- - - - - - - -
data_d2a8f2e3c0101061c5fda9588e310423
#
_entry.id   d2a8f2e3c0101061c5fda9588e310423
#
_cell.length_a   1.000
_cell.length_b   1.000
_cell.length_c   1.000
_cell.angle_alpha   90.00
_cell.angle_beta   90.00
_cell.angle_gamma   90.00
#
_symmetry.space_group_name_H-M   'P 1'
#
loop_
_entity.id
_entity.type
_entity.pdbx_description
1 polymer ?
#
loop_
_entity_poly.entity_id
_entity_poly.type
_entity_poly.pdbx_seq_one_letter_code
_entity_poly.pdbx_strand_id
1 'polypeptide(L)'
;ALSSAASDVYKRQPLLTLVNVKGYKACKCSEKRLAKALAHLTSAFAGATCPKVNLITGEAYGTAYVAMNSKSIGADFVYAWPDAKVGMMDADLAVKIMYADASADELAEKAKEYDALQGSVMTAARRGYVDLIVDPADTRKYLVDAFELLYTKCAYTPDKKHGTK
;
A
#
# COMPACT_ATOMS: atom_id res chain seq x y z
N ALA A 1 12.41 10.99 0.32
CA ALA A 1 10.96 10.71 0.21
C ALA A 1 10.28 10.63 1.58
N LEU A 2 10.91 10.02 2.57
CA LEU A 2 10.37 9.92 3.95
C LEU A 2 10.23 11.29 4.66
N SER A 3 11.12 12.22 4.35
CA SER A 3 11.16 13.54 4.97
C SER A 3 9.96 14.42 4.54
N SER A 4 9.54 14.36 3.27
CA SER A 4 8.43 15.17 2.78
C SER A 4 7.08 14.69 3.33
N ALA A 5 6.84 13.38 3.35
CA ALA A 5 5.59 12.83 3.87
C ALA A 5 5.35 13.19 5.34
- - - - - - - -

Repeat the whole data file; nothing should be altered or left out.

data_d2a8f2e3c0101061c5fda9588e310423
#
_entry.id   d2a8f2e3c0101061c5fda9588e310423
#
_cell.length_a   1.000
_cell.length_b   1.000
_cell.length_c   1.000
_cell.angle_alpha   90.00
_cell.angle_beta   90.00
_cell.angle_gamma   90.00
#
_symmetry.space_group_name_H-M   'P 1'
#
loop_
_entity.id
_entity.type
_entity.pdbx_description
1 polymer ?
#
loop_
_entity_poly.entity_id
_entity_poly.type
_entity_poly.pdbx_seq_one_letter_code
_entity_poly.pdbx_strand_id
1 'polypeptide(L)'
;ALSSAASDVYKRQPLLTLVNVKGYKACKCSEKRLAKALAHLTSAFAGATCPKVNLITGEAYGTAYVAMNSKSIGADFVYAWPDAKVGMMDADLAVKIMYADASADELAEKAKEYDALQGSVMTAARRGYVDLIVDPADTRKYLVDAFELLYTKCAYTPDKKHGTK
;
A
#
# COMPACT_ATOMS: atom_id res chain seq x y z
N ALA A 1 12.41 10.99 0.32
CA ALA A 1 10.96 10.71 0.21
C ALA A 1 10.28 10.63 1.58
N LEU A 2 10.91 10.02 2.57
CA LEU A 2 10.37 9.92 3.95
C LEU A 2 10.23 11.29 4.66
N SER A 3 11.12 12.22 4.35
CA SER A 3 11.16 13.54 4.97
C SER A 3 9.96 14.42 4.54
N SER A 4 9.54 14.36 3.27
CA SER A 4 8.43 15.17 2.78
C SER A 4 7.08 14.69 3.33
N ALA A 5 6.84 13.38 3.35
CA ALA A 5 5.59 12.83 3.87
C ALA A 5 5.35 13.19 5.34